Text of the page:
Auditor General DePasquale Gathering Info on Impact of Budget Impasse on School Districts

March 14 2016
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Auditor General DePasquale Gathering Info on Impact of Budget Impasse on School Districts 

Plans to make report public in late April

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HARRISBURG (March 14, 2016) – Auditor General Eugene DePasquale today released the following statement regarding the growing financial impact the state budget impasse is having on the education of students across the state:

“With the state budget impasse now in its ninth month, school districts are once again sounding alarms about the serious effects of the stalemate on the education of students.  While our school districts received half-year funding through Dec. 31, 2015, many are once again spending more time figuring out how to pay the bills and less time focusing on student learning. 

“As we saw last fall, many school districts are faced with making tough decisions to keep classrooms open. That is simply not acceptable. 

“I have directed my staff, once again, to conduct a review of financial conditions of our schools since payments from the state ended in February. Based on media reports, schools are considering borrowing, increasing real estate tax, cutting academic or extracurricular activities, and making staff reductions. I plan to make the report public in late April.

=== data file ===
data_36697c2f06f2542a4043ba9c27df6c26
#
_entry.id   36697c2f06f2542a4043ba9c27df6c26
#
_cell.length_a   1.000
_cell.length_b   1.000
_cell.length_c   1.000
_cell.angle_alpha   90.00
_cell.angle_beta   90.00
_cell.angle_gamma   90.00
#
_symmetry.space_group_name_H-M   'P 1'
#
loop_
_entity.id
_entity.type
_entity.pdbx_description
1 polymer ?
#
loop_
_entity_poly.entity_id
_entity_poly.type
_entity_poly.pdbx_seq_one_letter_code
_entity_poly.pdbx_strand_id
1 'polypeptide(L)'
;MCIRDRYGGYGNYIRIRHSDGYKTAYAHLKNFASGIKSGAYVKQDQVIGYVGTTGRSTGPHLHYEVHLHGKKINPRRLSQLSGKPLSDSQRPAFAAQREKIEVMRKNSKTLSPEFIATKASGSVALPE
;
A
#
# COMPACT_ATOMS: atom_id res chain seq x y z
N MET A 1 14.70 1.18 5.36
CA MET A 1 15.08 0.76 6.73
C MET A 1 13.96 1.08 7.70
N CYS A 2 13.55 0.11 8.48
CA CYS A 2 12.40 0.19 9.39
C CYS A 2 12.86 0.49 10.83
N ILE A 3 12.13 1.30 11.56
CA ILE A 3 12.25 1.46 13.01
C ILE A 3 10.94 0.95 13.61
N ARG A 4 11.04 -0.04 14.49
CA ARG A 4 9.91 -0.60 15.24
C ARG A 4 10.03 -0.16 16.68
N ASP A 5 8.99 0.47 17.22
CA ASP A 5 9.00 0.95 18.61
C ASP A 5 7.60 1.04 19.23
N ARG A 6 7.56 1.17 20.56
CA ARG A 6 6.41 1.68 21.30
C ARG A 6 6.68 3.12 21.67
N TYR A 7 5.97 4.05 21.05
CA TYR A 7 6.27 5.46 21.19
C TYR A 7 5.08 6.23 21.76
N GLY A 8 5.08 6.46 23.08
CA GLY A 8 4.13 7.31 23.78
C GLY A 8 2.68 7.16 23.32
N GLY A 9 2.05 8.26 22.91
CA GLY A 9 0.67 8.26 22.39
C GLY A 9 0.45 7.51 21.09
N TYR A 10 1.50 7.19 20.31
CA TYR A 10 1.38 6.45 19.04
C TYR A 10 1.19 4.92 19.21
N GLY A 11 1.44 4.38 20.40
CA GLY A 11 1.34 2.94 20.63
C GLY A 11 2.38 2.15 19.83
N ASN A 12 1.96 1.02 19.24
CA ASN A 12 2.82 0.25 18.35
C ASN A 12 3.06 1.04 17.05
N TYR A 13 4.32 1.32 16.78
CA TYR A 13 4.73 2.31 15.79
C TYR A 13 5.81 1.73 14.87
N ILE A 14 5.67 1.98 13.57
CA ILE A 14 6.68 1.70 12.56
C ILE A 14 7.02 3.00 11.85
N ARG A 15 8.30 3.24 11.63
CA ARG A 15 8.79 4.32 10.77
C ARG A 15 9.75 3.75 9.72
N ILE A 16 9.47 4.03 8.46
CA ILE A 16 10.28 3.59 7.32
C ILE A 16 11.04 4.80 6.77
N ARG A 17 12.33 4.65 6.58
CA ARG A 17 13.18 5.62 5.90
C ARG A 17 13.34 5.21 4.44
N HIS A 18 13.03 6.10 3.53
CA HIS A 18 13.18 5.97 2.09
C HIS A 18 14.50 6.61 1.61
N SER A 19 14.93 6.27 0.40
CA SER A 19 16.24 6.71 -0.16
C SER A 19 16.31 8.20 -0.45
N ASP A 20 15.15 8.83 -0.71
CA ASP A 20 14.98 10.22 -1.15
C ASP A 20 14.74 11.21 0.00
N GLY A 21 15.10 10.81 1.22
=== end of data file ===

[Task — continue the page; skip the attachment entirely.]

“Hopefully, schools will begin receiving state funding and my report will be unnecessary. 

“Parents, students, teachers and taxpayers are weary of this seemingly never-ending budget impasse.  I am as well.  We must have a budget resolution soon. In the interim, we need some reasoned and responsible ways to make it through until that time, and prevent the inaction in Harrisburg from continuing to be a distraction from the education of students.”

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Editor’s Note:  Auditor General DePasquale reported last fall before the partial state budget was signed in December, that as a result of the budget impasse, school districts and intermediate units had borrowed at approximately $1 billion; incurring $40 to $50 million in interest and fees.

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